In one embodiment shown in FIG. 13, a first side of the card includes a printed itinerary, perhaps printed in a small but readable font on a conventional laser printer; the other side of the card may include partitions in which bar codes may be printed or applied as stick-on labels, in much the same manner as exit and entry stamps are applied to partitioned sections of passport pages at customs control points. The partitions may be labeled "Airline 1," "Airline 2," "Hotel 1," etc., as shown in FIG. 5. In another embodiment, the partitions are unlabeled to allow maximum flexibility in the application of bar codes. A traveler would then conveniently be able to carry his tickets, boarding passes, rental car and hotel check-in identification, baggage claim checks, and the like, in a single convenient record device.
In another embodiment, the "boarding pass" may comprise a permanent integrated traveler identification document. Many airlines presently issue conventional plastic identification cards to members of their frequent-flyer clubs. Such cards may conveniently be produced in the form described above, but with a permanent customer identification number.
Most major rental car agencies commonly station guards at their parking lot exits. These guards verify that the driver of an existing car is indeed an authorized renter.
Such a guard may be equipped with and use a terminal 15 in much the same manner as described above in connection with baggage-claim area security guards described above. In particular, the guard may utilize the terminal to scan the bar code on the customer's boarding pass and a vehicle identification code inscribed or mounted on the rental car (e.g., etched onto the windshield or body or printed on a label permanently affixed to the windshield or body). An RF link transmits these data to a rental car host computer 10.
If the car's driver is authorized to have the car, the host computer 10 sends a signal to cause a gate to be opened; otherwise, an alarm signal may be generated.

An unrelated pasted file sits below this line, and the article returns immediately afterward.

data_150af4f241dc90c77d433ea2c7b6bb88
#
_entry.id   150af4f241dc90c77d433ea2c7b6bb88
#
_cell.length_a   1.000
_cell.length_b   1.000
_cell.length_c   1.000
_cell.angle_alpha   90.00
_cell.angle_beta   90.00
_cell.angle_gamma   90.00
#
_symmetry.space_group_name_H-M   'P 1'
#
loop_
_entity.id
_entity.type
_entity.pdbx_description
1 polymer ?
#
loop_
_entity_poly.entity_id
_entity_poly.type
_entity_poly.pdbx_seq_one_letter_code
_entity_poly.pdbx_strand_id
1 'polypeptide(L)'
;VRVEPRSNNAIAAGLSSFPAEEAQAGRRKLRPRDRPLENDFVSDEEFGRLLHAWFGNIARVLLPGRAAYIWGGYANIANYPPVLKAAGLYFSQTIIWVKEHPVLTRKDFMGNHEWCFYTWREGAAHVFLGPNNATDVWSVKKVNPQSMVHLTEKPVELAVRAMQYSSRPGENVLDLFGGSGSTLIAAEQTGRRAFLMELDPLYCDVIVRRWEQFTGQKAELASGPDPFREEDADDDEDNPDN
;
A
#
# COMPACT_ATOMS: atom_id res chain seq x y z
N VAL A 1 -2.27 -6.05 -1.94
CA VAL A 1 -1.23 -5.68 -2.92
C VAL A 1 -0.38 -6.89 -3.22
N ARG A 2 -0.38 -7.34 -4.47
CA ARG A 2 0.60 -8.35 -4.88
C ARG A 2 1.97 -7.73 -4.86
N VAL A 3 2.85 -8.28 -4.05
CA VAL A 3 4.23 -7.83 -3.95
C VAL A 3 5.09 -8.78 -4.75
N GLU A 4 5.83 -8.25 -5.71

The bar code which permits a "universal boarding pass" to include the voluminous information in the embodiments heretofore discussed is the PDF417 two-dimensional bar code. Before discussing the method and apparatus for encoding and decoding data in machine readable graphic form, it is important to understand the structure of the two-dimensional bar code symbol itself.
Each PDF417 symbol is composed of a stack of rows of bar-coded information. Each row in the symbol consists of a start pattern, several symbol characters called "codewords," and a stop pattern. A codeword is the basic unit for encoding a value representing, or associated with, certain numbers, letters, or other symbols. Collectively, the codewords in each row form data columns.
Both the number of rows and the number of data columns of the PDF417 symbol are variable. The symbol must have at least three rows and may have up to ninety rows. Likewise, within each row, the number of codewords or data columns can vary from three to thirty.
Each PDF417 codeword consists of seventeen modules or units. There are four bars and four spaces in each codeword. Individual bars or spaces can vary in width from one to six modules, but the combined total per codeword is always seventeen modules. Thus, each codeword can be defined by an eight-digit sequence, which represents the four sets of alternating bar and space widths within the codeword. This is called the "X-sequence" of the codeword and may be represented by the sequence X0, X1, . . . X7. For example, for an X-sequence of "51111125", the first element is five modules wide, followed by five elements one module wide, one element two modules wide, and the last element five modules wide. This example is illustrated in FIG. 14.
The set of possible codewords is further partitioned into three mutually exclusive subsets called "clusters." In the PDF417 symbol, each row uses only one of the three clusters to encode data, and each cluster repeats sequentially every third row. Because any two adjacent rows use different clusters, the decoder is able to discriminate between codewords from different rows within the same scan line.
The cluster number of a codeword may be determined from its X-sequence using the following formula:
cluster number=(X0 -X2 +X4 -X6) mod 9
where "mod 9" is the remainder after division by nine. Referring to the codeword in FIG. 2, the cluster number is calculated as follows:
cluster number=(5-1+1-2) mod 9=3
To minimize error probabilities, PDF417 uses only three clusters, even though nine are mathematically possible. Thus, each row uses only one of the three clusters 0, 3, or 6, to encode data, with the same cluster repeating sequentially every third row. Row 0 codewords, for example, use cluster 0, row 1 uses cluster 3, and row 2 uses cluster 6, etc. In general, the cluster number may be determined from the row number as follows: